Some 62 per cent of responding jurisdictions have developed a formal policy governing the use of personally owned devices by governmental officials and employees
Three fifths (58 per cent) of local governments in the US cited the inability to pay competitive salaries as the greatest barrier to achieving high levels of cyber-security, a new study finds. This is despite one third of respondents reporting an increase in cyber-attacks to their local government information during the past 12 months.
Fifty-three per cent cited an insufficient number of cyber-security staff as the primary obstacle, and 52 per cent said it was a general lack of funds.
The survey of local government chief information officers was conducted by the International City/County Management Association (ICMA), in partnership with the University of Maryland Baltimore County (UMBC).
When asked to rank the top three things most needed to ensure the highest level of cyber-security for their local government, respondents cited greater funding as number one, better cybersecurity policies as second, and greater cybersecurity awareness among local government employees as third in importance.
“As local governments become increasingly reliant on technology and the Internet, they must also become increasingly diligent about the security they provide for the data and information they collect and manage,” said Marc Ott, executive director, ICMA.
“Because the costs to restore compromised data are staggering, local governments must understand what resources they need to achieve their cyber-security objectives and ensure the safety of their data.”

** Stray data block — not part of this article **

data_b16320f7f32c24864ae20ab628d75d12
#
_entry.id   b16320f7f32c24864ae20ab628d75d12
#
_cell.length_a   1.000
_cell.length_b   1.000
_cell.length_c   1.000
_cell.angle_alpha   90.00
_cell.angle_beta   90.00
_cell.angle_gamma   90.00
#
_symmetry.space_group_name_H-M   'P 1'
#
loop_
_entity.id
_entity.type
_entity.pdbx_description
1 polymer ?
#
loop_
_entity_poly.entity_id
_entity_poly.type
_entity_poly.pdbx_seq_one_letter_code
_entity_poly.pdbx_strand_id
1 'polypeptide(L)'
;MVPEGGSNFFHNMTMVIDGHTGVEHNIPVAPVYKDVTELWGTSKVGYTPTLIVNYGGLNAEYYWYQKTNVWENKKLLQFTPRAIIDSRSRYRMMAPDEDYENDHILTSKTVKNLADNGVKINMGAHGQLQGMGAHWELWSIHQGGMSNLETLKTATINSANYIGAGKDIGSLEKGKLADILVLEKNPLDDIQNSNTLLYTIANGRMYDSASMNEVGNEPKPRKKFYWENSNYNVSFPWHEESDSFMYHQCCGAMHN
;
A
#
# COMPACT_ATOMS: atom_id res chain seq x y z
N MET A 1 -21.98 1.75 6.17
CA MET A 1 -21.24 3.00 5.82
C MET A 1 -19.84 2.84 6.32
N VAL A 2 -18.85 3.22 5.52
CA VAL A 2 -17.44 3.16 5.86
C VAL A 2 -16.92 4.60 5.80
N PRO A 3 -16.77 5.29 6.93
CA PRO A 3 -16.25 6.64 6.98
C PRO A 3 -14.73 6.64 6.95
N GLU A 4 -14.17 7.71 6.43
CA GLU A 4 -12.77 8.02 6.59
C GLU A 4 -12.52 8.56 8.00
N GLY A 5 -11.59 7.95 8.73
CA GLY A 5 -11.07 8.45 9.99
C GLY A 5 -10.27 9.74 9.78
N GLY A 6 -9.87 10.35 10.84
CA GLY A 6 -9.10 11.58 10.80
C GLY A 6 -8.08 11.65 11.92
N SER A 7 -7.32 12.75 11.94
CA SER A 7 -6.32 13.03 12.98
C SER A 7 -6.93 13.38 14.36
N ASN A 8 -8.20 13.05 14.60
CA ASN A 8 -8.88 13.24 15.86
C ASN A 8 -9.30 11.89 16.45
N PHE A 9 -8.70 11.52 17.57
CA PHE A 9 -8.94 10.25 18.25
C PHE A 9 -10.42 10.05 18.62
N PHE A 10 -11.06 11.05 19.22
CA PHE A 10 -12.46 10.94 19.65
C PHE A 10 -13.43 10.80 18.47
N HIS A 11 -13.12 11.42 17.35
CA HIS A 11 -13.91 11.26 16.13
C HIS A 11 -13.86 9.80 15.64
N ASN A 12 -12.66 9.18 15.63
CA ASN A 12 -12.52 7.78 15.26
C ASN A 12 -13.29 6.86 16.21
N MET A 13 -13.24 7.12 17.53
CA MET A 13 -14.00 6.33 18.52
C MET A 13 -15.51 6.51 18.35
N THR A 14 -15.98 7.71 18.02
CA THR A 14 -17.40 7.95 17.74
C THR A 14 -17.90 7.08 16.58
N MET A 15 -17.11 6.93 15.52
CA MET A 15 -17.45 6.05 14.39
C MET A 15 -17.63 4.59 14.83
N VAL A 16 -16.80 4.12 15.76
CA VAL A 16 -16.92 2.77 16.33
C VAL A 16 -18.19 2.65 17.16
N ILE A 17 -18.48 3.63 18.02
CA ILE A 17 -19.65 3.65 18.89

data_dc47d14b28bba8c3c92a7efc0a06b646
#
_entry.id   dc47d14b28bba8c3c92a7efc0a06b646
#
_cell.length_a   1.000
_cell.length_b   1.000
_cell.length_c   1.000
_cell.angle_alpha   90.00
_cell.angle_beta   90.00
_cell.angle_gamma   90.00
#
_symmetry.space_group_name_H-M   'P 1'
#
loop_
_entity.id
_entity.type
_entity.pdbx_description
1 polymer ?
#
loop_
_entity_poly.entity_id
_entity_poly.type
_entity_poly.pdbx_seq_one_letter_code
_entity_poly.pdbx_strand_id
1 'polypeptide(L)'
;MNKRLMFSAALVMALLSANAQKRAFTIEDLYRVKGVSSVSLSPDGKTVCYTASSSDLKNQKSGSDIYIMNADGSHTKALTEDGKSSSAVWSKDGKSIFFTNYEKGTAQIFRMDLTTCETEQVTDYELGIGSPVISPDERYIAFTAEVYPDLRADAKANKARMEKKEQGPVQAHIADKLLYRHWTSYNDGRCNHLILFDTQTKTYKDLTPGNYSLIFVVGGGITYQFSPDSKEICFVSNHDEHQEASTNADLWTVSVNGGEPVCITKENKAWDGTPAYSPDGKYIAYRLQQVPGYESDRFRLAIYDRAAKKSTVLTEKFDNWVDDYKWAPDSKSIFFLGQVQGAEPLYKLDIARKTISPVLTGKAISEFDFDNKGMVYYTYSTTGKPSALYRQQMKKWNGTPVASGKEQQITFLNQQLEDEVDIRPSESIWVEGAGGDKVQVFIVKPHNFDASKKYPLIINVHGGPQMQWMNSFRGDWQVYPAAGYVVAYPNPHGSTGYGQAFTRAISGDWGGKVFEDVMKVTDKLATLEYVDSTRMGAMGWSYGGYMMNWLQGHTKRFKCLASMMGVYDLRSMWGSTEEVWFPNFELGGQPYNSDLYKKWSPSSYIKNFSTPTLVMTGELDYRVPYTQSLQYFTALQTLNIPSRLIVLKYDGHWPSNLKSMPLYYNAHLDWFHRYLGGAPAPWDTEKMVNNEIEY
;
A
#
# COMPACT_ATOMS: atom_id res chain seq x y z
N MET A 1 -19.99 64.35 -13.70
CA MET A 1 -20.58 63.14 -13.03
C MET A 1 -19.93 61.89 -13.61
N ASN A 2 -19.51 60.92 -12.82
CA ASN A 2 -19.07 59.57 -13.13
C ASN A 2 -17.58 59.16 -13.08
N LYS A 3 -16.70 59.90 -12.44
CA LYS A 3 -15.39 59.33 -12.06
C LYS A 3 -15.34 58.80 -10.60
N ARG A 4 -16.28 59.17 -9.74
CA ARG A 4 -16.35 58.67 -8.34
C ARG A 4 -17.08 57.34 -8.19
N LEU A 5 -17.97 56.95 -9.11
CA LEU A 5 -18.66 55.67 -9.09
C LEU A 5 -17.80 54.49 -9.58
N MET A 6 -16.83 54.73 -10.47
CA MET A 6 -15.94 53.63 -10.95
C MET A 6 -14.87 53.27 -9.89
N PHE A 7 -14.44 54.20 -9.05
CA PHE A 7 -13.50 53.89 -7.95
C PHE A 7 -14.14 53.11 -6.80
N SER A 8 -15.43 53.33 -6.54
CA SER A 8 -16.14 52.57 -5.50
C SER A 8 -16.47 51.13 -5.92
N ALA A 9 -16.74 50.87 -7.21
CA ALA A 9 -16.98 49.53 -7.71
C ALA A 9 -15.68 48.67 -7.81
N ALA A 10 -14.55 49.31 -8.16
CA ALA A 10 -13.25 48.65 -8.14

The public sector pays considerably less than the private sector for cyber-security expertise, which places further pressure on US local governments to find ways to fund compensation in this explosive industry. Currently, this booming field has zero unemployment and one million unfilled jobs, and experts estimate that the shortfall will reach 1.5 million by 2019.
Other findings of the ICMA-UMBC cybersecurity survey results were:
Only one percent of responding local governments have a stand-alone cyber-security department or unit. Primary responsibility for cyber-security is most often located within the IT department.
Some 62 per cent of responding jurisdictions have developed a formal policy governing the use of personally owned devices by governmental officials and employees.
Nearly seven in 10 of responding local governments have not developed a formal, written cyber-security risk management plan, but two fifths conduct an annual risk assessment and an additional 16 per cent take stock of their risk at least every two years.
The survey was mailed (with an online option) to the chief information officers of 3,423 US municipalities and counties with populations of 25,000 or greater. Responses were received from 411 local governments for a response rate of 12 per cent.
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